Date of Award


Degree Type


Degree Name

Master of Science




Dr. Mahi R. Singh

Second Advisor

Dr. Martin Zinke-Allmang


This thesis is an investigation of the charge conduction mechanism in deoxyribonucleic acid (DNA) molecules. In particular, we study the variable range hopping process and the effects which temperature and external electric field have upon it. The variable range hopping (VRH) conduction is assumed to be mediated by localized small polarons found on the base pairs, which hop in both energy and space coordinates. Phonons are created in the DNA by thermal and helical twisting motions assisting the hopping.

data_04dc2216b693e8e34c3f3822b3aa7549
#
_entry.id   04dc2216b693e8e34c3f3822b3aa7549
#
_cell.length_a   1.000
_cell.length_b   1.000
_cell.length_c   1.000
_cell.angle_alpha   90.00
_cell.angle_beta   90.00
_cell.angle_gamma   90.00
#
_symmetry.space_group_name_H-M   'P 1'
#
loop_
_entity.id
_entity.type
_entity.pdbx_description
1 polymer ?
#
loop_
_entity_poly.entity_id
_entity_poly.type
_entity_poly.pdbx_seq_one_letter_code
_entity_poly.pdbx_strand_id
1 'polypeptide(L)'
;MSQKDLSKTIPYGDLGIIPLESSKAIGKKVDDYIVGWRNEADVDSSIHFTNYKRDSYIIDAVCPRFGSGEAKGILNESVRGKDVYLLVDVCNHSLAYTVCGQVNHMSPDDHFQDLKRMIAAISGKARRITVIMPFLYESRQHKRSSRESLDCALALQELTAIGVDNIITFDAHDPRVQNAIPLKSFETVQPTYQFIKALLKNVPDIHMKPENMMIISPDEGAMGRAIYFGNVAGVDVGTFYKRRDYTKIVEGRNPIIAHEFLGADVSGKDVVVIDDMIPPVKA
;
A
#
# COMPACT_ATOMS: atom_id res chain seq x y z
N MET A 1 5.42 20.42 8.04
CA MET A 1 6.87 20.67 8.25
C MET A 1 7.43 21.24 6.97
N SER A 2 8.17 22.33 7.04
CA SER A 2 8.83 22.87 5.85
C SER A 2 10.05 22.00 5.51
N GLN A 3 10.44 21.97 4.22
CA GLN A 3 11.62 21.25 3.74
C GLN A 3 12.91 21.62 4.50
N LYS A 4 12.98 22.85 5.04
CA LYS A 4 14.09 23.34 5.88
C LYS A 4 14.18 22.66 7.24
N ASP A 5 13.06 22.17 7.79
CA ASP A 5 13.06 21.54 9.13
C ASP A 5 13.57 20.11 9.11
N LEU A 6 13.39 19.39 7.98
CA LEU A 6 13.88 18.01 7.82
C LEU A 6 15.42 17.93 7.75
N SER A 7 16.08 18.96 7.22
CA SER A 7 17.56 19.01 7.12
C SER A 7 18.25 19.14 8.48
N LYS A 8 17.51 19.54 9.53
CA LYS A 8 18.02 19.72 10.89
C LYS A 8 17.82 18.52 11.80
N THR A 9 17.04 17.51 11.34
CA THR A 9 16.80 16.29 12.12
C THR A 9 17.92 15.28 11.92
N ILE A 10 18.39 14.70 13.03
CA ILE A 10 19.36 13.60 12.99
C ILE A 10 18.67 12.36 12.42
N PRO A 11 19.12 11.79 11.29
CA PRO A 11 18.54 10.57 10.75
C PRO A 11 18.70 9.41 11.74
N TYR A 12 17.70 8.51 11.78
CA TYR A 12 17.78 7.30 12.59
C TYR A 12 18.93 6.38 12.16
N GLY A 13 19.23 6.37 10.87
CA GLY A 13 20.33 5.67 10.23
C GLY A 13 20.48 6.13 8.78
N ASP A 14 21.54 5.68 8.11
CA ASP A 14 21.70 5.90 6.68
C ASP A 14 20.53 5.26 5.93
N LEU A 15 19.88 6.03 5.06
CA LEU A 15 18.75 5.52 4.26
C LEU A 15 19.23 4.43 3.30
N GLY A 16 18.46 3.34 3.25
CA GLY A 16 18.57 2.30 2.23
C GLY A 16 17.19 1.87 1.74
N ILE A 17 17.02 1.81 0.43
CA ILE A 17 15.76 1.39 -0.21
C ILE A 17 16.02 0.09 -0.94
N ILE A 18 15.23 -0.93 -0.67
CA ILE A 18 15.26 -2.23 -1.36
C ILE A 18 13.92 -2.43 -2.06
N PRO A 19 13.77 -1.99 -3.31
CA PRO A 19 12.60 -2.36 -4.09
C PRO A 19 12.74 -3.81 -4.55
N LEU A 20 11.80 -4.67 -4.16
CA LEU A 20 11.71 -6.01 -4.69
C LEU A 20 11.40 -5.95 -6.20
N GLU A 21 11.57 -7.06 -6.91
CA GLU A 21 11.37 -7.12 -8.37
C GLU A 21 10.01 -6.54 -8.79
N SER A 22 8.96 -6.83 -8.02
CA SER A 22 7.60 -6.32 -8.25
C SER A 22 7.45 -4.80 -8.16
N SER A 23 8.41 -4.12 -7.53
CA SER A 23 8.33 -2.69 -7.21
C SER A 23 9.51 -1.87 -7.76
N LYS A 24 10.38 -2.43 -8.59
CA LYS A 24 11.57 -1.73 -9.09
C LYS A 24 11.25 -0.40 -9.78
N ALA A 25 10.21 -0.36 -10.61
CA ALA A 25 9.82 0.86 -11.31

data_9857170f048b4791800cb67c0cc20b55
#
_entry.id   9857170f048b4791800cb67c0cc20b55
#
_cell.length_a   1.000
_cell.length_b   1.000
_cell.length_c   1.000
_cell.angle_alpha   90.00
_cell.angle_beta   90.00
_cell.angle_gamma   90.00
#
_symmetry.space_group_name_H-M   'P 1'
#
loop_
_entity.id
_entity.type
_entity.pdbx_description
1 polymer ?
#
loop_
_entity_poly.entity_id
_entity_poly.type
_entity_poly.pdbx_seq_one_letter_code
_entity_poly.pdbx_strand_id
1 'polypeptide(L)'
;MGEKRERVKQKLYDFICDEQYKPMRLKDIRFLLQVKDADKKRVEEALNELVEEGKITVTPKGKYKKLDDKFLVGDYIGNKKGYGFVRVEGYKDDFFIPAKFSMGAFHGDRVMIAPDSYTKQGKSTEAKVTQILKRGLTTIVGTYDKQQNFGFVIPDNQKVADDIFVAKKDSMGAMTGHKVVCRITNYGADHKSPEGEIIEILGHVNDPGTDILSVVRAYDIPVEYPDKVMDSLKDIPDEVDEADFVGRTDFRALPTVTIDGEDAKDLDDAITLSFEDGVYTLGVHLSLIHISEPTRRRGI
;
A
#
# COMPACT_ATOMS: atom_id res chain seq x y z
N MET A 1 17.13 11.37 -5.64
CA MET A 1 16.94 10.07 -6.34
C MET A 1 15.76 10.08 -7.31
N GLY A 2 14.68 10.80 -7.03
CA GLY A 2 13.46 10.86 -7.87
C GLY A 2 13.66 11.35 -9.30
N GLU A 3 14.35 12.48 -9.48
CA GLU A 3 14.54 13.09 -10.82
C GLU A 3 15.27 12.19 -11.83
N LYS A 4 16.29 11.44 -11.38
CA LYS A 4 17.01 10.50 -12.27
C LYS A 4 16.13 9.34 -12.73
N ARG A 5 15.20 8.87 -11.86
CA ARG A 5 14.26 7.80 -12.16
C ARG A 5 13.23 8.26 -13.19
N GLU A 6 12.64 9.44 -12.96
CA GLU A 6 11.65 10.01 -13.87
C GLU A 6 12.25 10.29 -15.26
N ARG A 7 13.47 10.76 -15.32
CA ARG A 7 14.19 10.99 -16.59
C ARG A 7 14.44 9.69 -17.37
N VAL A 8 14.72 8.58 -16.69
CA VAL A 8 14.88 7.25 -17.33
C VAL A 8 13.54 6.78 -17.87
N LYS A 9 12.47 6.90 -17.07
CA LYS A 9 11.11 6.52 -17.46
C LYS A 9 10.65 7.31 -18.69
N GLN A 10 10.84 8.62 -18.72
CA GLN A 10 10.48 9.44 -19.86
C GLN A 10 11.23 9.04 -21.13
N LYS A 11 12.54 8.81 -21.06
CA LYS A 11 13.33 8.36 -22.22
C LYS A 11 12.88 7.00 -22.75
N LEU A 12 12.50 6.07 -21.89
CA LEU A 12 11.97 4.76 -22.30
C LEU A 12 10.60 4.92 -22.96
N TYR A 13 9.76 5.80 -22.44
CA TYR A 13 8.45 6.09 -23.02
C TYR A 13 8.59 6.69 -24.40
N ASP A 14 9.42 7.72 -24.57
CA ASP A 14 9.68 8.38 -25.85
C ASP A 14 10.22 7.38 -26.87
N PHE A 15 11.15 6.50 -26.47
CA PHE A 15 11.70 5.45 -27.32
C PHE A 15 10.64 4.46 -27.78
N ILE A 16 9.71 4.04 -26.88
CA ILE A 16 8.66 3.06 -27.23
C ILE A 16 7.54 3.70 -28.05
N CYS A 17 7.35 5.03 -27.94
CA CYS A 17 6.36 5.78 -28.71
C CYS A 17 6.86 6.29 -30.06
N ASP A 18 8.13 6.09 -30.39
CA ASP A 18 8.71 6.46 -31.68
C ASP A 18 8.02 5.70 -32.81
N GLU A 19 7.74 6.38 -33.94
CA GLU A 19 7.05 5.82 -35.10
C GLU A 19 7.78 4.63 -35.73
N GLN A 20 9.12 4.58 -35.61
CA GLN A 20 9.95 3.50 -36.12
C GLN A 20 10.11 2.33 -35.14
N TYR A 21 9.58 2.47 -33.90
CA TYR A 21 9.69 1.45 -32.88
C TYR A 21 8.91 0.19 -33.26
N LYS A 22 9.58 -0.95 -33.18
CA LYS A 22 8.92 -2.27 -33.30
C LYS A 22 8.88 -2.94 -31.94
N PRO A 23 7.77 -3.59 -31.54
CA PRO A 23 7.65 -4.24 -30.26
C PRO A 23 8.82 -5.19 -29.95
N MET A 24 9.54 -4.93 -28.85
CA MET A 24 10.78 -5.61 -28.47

A model of phonon assisted variable range small polaron hopping is developed while considering a constant density of electronic states near the Fermi level. The number of states available in a “hopping space” is calculated and the temperature and electric field dependent nearest neighbour hopping range is found. A T2/3power law is predicted for the conductance of DNA, whereas the behaviour of the electric field dependence is found to be primarily exponential. We apply these results to explain the experimental work and find that our model agrees well with the available data.

To account for higher temperatures, a model of small polaron VRH conduction is developed using an exponential density of states. Through a process similar to that of the constant density of states, we derive a model which is found to agree well with the experimental results of a recent study. Additionally, an electric field dependence of the conductivity is developed to account for high electric fields.



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